Gajanan Moreshwar v. Moreshwar Madan

Gajanan Moreshwar v. Moreshwar Madan

 (1942) 44 BOMLR 703

(Section 124 of Indian Contract Act, when indemnity can be claimed)


Plaintiff (P) got a plot of land on lease from municipal corp. of Mumbai. P allowed Defendant (D) to erect building on that land. D, in this course, incurred debt of Rs.5ooo from building material supplier (K), twice. On both the occasion, P mortgaged part of the land to K. P, on D’s request transferred the land to D, on the consideration that he (P) would be discharged of all the liabilities arising out of that land. D failed to adhere to his consideration. P filed a suit for discharge of liabilities on him, alleging D to be indemnifier.

ISSUE: Whether the suit for indemnity was premature as P had not yet incurred any loss as such?

CONTENTIONS (Defendant):

  1. As per s. 124, the promisor promises to safeguard the other from the damage that is caused to him, not the damage which may be caused to him. Since there is no damage to the plaintiff as yet, P is not entitled to sue the indemnifier. (Shankar Nimbaji vs. Laxman Supdu, Chand Bibi vs. Santoshkumar Pal )
  2. The liability of the plaintiff is not absolute but contingent. There is nothing to show that if the mortgagee was to sue to enforce his mortgage and the property was sold, there would be any deficit for which the plaintiff would be liable.

HELD (High Court):

Justice Chagla

  1. (w.r.t 1st contention of D) ICA is both an amending and a consolidating Act, and it is not exhaustive of the law of contract. Section 124 deals only with one particular kind of indemnity in which the loss is caused  by the conduct of the indemnifier himself or of other person, but does not cover the cases outside this or cases when liability arises because of something done by the indemnified at the request of the indemnifier. S. 124 talks about subsequent conduct but here the liabilities were past, i.e. prior to the date when the contract was actually entered into force. Earlier to this contract, all the acts were done merely on request and without any consideration and hence, were not binding. Therefore s.124 is inapplicable here.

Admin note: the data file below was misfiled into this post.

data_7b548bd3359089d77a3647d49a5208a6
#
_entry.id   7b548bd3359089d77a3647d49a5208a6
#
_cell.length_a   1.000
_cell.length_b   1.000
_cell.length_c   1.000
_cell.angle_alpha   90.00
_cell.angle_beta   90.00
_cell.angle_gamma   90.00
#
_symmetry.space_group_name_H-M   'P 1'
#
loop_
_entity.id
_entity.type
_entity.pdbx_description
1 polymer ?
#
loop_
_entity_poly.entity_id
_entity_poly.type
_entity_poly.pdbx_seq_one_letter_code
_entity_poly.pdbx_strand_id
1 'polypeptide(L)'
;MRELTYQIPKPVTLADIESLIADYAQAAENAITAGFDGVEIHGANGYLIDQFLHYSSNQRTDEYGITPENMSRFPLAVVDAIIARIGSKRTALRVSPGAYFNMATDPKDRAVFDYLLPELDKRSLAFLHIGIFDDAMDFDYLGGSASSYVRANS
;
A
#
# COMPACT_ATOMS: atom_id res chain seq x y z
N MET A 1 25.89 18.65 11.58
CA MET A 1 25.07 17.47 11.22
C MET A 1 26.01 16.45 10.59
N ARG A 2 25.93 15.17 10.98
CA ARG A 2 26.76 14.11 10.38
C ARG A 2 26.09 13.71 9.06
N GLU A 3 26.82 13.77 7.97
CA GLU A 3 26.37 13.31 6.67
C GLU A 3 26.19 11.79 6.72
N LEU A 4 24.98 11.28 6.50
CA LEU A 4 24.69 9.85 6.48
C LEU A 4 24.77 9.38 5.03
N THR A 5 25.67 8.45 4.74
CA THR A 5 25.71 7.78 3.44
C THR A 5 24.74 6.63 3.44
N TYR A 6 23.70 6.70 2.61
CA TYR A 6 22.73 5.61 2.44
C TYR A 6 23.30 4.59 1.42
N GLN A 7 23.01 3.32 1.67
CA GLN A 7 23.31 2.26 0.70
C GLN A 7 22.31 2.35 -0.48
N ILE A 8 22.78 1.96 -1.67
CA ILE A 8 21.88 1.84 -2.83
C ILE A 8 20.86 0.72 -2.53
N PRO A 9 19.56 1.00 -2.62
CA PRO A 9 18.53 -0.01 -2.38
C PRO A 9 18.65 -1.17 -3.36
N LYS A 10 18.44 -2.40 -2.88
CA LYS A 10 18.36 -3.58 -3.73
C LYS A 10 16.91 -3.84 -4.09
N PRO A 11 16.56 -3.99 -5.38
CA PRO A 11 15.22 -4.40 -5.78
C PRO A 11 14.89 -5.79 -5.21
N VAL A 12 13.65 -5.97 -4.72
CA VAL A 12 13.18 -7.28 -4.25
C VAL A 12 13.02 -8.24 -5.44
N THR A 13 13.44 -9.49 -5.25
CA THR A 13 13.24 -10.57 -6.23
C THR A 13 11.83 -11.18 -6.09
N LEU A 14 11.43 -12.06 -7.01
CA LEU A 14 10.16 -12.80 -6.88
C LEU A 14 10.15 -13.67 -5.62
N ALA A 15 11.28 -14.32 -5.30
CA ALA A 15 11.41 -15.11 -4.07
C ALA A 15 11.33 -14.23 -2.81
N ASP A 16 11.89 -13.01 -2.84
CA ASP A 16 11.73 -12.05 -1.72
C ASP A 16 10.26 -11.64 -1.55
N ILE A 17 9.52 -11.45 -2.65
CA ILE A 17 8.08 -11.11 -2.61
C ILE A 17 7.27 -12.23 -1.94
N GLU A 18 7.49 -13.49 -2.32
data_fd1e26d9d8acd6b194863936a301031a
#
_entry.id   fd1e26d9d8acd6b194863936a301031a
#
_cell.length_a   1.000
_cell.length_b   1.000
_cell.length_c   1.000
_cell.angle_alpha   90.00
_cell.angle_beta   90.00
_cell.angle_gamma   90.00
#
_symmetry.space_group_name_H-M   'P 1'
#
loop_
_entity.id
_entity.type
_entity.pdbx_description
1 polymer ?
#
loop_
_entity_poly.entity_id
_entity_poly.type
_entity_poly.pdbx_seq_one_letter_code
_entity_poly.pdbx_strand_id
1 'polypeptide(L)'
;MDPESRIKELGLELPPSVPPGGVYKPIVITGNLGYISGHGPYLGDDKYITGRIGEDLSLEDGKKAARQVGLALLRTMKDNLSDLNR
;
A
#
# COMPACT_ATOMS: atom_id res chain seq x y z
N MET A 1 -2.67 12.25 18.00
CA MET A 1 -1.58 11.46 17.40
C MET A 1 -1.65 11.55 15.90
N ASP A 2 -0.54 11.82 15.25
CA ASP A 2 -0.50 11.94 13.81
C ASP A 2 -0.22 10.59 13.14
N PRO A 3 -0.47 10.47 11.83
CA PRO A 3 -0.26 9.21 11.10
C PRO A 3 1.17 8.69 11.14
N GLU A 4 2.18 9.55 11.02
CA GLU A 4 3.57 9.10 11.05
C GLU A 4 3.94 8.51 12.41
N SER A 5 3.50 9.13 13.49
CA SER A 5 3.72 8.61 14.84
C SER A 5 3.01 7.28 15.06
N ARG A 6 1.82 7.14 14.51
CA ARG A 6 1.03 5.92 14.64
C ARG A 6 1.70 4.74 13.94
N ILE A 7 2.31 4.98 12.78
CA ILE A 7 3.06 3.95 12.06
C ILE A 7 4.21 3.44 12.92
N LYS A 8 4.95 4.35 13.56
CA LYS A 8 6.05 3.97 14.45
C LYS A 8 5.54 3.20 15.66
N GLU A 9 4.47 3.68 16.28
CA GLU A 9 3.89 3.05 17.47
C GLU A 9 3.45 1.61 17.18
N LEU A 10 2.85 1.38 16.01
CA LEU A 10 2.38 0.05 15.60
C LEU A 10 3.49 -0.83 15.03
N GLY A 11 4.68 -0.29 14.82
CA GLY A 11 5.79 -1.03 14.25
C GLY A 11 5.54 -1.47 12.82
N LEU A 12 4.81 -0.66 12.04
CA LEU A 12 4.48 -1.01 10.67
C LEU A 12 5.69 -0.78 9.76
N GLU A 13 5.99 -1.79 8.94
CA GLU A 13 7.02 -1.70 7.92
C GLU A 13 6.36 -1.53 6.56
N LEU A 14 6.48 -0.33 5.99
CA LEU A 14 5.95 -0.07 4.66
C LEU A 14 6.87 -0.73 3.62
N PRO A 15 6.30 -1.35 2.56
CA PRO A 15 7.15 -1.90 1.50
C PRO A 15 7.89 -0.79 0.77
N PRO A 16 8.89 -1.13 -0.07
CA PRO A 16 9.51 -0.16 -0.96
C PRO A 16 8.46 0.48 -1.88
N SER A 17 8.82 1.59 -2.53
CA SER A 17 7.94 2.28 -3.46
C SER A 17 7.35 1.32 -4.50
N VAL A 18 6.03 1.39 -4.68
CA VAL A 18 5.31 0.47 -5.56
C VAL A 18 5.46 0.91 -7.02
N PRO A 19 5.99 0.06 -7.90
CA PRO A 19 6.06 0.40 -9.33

2. (w.r.t 2nd contention of D) Under both the mortgage and the further charge there is a personal covenant by the plaintiff to pay the amount due, and it would be open to the mortgagee to sue the plaintiff on the personal covenant reserving his rights under the security. Therefore, the liability of the plaintiff under the personal covenant is absolute and unconditional.
  3. Principles of equity (as applied in English Courts) can be applied here to relieve P from all the liabilities (as ICA is not exhaustive of the law of indemnity).

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